On July 25 of last year, the Church celebrated the first World Day for Grandparents and the Elderly. It was a fitting addition to the life of the Church by Pope Francis, who from the early days of his pontificate has spoken clearly about the great gifts that the elderly bring to family life and society in general.
On one such occasion, during a general audience address in March 2015, Pope Francis said: “The Church cannot and does not want to conform to a mentality of impatience, and much less of indifference and contempt, toward old age. We must reawaken the collective sense of gratitude, of appreciation, of hospitality, which makes the elder feel like a living part of his community. Our elders are men and women, fathers and mothers, who came before us on our own road, in our own house, in our daily battle for a worthy life. They are men and women from whom we have received so much. The elder is not an alien. We are that elder: in the near or far future, but inevitably, even if we don’t think it. And if we don’t learn how to treat the elder better, that is how we will be treated.”
How true. Old age, if we are fortunate, comes for us all. How will we want to be treated when our time comes?
For the second time in less than a year, our family lost someone special. On St. Patrick’s Day, my husband Michael’s grandmother, Betty, who had been suffering from Alzheimer’s disease, passed away after a year and a half in a memory care facility. Her deterioration was both mental and physical, and she spent time in three different nursing homes as her decline continued. For much of that time, with COVID in control, we were unable to visit her in person, save for through a window — visits that sometimes only literally lasted seconds because it was too cold for her. Thankfully, she had some wonderful nurses who would call us regularly on video chat, and Nanny, whose ability to speak was declining, at least would be able to hear us talking to her and see the kids running around and waving.
When she was moved to the third facility, this one very close to Michael’s parents’ home, health restrictions were starting to loosen, and visitors were permitted under certain conditions. Michael went as frequently as he could, given the two-hour drive, but Michael’s father, Bob, went to visit his mother-in-law nearly every day. Those were not easy visits, and his devotion was truly remarkable and yet, for him, unsurprising.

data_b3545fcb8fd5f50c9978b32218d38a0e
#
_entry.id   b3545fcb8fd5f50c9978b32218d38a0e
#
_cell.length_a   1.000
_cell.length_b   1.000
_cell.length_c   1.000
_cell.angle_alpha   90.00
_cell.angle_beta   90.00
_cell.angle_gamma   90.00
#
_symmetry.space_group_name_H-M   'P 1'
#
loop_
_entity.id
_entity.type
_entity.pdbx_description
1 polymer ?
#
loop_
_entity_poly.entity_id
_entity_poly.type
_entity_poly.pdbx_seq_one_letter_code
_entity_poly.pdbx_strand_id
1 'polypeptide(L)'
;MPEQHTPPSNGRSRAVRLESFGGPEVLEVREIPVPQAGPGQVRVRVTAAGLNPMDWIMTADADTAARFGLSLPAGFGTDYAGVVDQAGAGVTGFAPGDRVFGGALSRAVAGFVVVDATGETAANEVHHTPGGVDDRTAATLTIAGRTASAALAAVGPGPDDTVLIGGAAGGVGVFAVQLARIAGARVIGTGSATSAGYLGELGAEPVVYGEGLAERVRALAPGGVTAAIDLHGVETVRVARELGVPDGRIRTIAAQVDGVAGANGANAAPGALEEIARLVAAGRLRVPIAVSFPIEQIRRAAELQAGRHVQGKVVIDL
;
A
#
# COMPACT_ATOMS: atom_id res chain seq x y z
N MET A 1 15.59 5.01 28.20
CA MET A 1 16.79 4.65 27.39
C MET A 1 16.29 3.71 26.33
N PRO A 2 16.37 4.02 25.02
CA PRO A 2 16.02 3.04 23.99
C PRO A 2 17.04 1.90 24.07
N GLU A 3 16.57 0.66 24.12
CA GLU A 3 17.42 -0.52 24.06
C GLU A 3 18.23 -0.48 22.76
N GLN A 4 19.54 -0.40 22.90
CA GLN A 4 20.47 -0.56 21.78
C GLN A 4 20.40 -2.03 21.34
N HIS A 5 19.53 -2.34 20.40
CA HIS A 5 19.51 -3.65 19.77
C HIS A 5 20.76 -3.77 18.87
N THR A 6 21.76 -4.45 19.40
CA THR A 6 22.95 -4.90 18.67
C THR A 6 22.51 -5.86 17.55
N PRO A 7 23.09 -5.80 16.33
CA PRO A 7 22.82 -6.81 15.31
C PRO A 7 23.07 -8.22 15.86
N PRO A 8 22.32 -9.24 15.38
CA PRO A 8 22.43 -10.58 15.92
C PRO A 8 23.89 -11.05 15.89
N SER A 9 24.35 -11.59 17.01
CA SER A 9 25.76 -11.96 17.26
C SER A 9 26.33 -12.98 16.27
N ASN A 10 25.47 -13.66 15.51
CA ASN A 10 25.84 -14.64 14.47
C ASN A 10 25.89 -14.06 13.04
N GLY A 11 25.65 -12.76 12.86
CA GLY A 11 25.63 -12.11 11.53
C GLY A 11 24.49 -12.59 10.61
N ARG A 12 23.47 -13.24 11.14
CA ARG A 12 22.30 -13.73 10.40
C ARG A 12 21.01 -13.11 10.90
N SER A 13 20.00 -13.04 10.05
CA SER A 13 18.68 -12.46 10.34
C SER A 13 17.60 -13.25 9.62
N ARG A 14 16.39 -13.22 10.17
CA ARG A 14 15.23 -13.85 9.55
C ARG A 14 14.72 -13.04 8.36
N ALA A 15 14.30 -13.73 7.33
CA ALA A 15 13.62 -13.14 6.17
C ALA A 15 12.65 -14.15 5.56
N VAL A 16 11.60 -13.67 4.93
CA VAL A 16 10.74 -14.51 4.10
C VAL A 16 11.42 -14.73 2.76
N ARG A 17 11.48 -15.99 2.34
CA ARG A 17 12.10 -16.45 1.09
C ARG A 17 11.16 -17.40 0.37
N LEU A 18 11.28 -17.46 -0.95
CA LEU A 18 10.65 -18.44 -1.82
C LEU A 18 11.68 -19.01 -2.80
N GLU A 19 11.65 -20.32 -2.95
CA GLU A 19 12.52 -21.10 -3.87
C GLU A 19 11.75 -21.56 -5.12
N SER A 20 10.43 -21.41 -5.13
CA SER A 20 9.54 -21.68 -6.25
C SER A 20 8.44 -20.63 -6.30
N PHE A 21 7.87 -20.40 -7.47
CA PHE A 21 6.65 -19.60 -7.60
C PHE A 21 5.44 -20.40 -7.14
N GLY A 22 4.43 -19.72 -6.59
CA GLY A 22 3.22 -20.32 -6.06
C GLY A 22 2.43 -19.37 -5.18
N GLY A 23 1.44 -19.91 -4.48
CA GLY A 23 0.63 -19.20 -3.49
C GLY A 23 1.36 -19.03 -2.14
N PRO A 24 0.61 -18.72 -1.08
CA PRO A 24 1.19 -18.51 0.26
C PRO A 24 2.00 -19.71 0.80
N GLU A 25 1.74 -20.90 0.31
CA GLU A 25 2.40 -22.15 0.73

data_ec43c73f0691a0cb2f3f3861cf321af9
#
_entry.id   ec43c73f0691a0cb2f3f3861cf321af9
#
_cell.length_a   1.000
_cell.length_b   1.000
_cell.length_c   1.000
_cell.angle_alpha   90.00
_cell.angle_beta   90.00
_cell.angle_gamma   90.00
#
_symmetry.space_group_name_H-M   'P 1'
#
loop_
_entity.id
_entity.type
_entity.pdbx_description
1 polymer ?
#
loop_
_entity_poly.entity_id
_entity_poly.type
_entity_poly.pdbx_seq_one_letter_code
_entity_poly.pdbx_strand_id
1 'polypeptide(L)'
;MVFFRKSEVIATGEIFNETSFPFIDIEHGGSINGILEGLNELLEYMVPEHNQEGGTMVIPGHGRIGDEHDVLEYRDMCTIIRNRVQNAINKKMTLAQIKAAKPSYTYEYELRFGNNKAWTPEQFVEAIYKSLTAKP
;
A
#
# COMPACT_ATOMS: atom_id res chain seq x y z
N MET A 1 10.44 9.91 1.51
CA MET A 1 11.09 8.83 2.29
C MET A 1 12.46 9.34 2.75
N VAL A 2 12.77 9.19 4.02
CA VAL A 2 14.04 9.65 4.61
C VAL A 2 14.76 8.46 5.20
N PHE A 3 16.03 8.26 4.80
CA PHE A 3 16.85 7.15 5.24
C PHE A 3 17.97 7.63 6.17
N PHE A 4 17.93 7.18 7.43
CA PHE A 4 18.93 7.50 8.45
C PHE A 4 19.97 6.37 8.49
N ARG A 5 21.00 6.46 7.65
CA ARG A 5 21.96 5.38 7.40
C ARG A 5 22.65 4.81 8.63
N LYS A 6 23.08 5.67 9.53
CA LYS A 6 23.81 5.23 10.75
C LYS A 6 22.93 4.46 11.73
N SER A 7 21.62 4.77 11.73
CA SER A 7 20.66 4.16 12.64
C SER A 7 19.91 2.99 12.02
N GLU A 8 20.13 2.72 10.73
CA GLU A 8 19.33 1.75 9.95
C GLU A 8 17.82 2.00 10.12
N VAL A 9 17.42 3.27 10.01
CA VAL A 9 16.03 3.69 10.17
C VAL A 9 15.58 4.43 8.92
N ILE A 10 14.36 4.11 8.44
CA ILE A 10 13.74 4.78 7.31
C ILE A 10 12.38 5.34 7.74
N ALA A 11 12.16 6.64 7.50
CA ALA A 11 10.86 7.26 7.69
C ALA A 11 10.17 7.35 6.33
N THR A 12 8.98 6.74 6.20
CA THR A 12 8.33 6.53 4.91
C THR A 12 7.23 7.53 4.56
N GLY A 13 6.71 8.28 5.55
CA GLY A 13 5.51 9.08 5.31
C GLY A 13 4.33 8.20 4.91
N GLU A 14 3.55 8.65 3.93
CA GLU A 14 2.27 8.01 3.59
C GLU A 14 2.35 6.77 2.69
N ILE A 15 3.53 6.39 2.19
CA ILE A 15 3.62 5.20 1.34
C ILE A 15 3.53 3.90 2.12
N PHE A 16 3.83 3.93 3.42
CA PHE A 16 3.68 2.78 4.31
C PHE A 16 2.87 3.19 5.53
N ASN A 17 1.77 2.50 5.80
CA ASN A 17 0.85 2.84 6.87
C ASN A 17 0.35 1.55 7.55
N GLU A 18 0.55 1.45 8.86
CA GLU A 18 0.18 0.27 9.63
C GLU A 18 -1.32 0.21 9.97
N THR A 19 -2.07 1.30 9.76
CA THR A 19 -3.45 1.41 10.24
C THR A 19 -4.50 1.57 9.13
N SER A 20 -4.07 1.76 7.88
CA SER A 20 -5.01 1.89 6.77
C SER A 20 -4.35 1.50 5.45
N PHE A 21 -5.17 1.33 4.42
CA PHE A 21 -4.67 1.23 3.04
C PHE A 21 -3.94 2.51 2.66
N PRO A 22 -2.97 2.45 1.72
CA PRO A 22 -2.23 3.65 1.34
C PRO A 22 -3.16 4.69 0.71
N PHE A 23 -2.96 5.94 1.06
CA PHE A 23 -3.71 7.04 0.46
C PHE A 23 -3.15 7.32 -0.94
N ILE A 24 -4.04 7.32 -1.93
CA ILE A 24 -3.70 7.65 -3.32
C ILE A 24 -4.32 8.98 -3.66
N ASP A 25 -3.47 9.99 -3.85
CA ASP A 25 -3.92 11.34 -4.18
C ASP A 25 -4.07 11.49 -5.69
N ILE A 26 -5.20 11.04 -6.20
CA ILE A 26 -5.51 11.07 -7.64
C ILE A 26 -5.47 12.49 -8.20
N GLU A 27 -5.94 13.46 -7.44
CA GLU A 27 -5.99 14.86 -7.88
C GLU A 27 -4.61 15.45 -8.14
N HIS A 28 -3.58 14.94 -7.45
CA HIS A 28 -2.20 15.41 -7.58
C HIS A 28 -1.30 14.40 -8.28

When Nanny died on March 17, Michael and both of his parents were at her side, and she passed from this life as Michael prayed the Church’s prayers for the dying for the second time, during the Litany of Saints in particular. She had been anointed just the day before. It was as peaceful a death as one could hope for. Michael told me later that he just wanted to do right by the woman who had meant so much to him, and who had witnessed the Faith so well to him while he was growing up.
I half-joked with Michael that I hope I die before him, because I need him right by my side praying me from this world into, God-willing, the eternal life He has prepared for us. But while I was looking for a smile, I was also perfectly serious. When your time is up, how would you want to exit this world?
“The elder is not an alien.” Do we live with this truth in our hearts? Old age, if we are fortunate, comes for us all. How will we want to be treated when our time comes?
Gretchen R. Crowe is editorial director for periodicals at OSV. Follow her on Twitter @GretchenOSV.
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